What makes iPhone X better than Samsung’s new Galaxy Note 9? Nothing. Or, everything. Members of the technorati elite politburo will trot out a list of bullet points to compare one model smartphone or PC or tablet to another model.
They do it whenever there’s a new model of almost anything that hits the streets. Most of the time those comparisons are about hardware. Yet, for most of us in the great unwashed masses of smartphone toting humanity, hardware components and comparisons are not in the Top 5 Reasons why we buy a particular smartphone.
Why not? After all, isn’t last year’s iPhone X faster than this year’s Galaxy Note 9? Yeah, Tom’s Guide to all things digital says so.
We tested the 6GB model of the Note 9 with 128GB of storage, and we’ve run a handful of benchmarks so far with more to come. Spoiler alert: the iPhone X is still faster.
Does it matter? Without a benchmark of tests, who could tell? It only matters for bragging rights. And for those who prefer to own the latest and fastest, regardless of what most of the rest of us worry about– usability. I’m willing to bet– and my own unofficial and unscientific polling of family, friends, co-workers, and neighbors tells me it’s so– hardware specifications and their associated benchmarks don’t count for much.
What does? Here’s my Top 5 List of What Counts from the aforementioned friends to neighbors survey.
- Usability – iOS is easier to use than Android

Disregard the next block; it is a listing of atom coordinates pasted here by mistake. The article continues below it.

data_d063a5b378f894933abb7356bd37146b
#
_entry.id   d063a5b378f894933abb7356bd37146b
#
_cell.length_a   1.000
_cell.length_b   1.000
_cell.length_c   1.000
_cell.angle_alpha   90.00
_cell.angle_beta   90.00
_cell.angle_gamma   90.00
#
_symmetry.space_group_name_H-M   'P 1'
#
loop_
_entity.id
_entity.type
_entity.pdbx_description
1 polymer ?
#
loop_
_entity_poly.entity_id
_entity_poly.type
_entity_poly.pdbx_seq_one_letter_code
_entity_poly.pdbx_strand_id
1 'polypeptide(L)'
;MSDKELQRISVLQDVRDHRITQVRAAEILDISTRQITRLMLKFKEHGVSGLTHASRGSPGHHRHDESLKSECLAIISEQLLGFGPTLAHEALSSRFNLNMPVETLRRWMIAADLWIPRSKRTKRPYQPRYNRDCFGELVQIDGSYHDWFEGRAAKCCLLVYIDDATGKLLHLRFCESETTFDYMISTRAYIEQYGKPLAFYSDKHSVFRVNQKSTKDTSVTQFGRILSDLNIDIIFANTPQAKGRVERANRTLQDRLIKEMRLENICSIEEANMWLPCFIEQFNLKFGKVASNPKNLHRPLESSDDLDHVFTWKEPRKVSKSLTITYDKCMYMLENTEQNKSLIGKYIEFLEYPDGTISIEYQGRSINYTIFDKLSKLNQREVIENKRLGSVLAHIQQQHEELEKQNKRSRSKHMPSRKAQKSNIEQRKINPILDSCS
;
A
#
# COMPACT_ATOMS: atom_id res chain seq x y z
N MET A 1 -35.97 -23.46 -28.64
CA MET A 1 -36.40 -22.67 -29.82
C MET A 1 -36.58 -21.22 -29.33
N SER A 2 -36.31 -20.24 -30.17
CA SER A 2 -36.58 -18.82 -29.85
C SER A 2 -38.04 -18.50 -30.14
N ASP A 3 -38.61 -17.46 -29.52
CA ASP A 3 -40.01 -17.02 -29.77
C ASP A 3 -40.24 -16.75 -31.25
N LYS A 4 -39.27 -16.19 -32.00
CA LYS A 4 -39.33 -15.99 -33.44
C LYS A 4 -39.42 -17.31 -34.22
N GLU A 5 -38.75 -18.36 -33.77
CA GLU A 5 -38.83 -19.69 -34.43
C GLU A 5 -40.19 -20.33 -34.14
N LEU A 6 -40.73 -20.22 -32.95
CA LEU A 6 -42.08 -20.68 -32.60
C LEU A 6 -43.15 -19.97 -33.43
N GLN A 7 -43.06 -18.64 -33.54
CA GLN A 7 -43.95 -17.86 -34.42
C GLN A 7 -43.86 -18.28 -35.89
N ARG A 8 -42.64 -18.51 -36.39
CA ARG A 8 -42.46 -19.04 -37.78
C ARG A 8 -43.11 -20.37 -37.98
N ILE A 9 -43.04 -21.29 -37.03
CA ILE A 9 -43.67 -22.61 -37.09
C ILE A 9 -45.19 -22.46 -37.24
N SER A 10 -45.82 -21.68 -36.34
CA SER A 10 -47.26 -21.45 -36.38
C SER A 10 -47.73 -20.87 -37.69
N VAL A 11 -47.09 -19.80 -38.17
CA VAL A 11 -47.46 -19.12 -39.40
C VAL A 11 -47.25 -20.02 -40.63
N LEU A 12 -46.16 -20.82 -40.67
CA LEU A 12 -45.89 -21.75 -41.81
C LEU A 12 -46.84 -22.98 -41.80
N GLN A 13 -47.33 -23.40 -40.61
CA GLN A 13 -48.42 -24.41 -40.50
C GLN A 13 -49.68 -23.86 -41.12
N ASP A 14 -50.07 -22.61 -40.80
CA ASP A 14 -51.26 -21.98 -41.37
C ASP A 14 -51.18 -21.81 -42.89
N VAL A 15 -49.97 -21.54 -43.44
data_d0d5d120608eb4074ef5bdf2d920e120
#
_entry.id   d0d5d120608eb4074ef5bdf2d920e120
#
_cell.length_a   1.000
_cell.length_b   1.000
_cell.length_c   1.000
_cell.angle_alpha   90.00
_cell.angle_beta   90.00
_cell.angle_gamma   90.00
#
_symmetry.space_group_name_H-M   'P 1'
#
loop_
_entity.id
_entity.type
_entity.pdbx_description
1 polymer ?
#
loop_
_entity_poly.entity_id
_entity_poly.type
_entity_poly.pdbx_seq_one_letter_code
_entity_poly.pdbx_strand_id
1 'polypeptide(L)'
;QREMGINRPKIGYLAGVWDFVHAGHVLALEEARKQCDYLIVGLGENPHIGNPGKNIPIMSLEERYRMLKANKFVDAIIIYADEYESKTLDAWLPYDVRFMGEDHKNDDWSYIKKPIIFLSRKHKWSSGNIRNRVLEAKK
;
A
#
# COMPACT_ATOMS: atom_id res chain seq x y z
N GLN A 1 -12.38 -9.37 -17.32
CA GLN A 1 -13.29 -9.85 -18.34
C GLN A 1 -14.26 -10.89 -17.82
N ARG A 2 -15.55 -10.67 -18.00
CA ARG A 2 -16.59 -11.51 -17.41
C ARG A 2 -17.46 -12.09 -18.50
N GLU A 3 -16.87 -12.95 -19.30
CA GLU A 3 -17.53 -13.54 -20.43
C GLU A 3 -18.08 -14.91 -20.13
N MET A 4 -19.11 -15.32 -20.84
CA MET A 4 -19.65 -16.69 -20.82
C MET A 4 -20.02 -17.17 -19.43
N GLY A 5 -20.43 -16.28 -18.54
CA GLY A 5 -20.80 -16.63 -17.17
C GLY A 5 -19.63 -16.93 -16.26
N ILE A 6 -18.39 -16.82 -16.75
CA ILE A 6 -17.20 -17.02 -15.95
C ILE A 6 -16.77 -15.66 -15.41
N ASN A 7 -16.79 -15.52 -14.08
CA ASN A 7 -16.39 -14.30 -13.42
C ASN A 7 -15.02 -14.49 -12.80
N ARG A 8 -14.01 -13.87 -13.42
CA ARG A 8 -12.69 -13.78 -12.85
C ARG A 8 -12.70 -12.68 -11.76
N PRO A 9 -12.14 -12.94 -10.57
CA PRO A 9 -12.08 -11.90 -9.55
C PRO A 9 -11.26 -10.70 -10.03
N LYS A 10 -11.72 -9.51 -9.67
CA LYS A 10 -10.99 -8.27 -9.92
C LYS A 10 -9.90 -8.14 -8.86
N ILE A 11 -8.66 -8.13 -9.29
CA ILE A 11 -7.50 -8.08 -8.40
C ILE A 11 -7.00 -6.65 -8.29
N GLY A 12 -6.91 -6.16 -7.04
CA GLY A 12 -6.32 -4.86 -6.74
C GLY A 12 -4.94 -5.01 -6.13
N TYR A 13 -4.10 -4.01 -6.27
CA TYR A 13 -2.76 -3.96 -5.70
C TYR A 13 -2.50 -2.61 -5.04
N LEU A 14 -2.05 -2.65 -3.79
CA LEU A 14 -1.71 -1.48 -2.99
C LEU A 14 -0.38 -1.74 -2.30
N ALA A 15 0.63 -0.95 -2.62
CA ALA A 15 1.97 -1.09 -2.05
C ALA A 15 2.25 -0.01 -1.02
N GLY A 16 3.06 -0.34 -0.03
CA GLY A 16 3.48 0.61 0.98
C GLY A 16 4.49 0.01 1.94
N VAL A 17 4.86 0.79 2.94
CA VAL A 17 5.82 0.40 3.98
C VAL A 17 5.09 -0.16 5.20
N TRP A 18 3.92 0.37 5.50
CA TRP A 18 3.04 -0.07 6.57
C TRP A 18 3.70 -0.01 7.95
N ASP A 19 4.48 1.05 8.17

- Camera – Good photos all look, well, good
- Applications – Not all apps are created equal
- Privacy and Security – iOS is clean, Android not so much
- Resale Value – Case closed; iPhones win
See? Not much about hardware specifications from anyone in the survey; from neighbors to geeks. Oh, battery life was #1 on the survey list from everyone, so I kept it off the list because it’s so universal.
Mark Spoonauer in Tom’s Guide.
We’ll be running more tests to see just how well the Note 9 performs in the real world. This will include our video editing test and other tests designed to put the phone’s new water cooling to the test. But, for now, the iPhone X remains in the lead in terms of sheer speed.
What speed? Or, speed in what ways that matter? For most members of smartphone toting humanity, speed of this or that isn’t important. Hell, speed of my internet connection is more important than whether my device scores well on some test that doesn’t matter. Battery life is more important than sheer speed, so why not some noise about battery life? Because everyone’s usage habits vary. The only universal is, “We need better battery life.”
Sill, usability rules over benchmarks.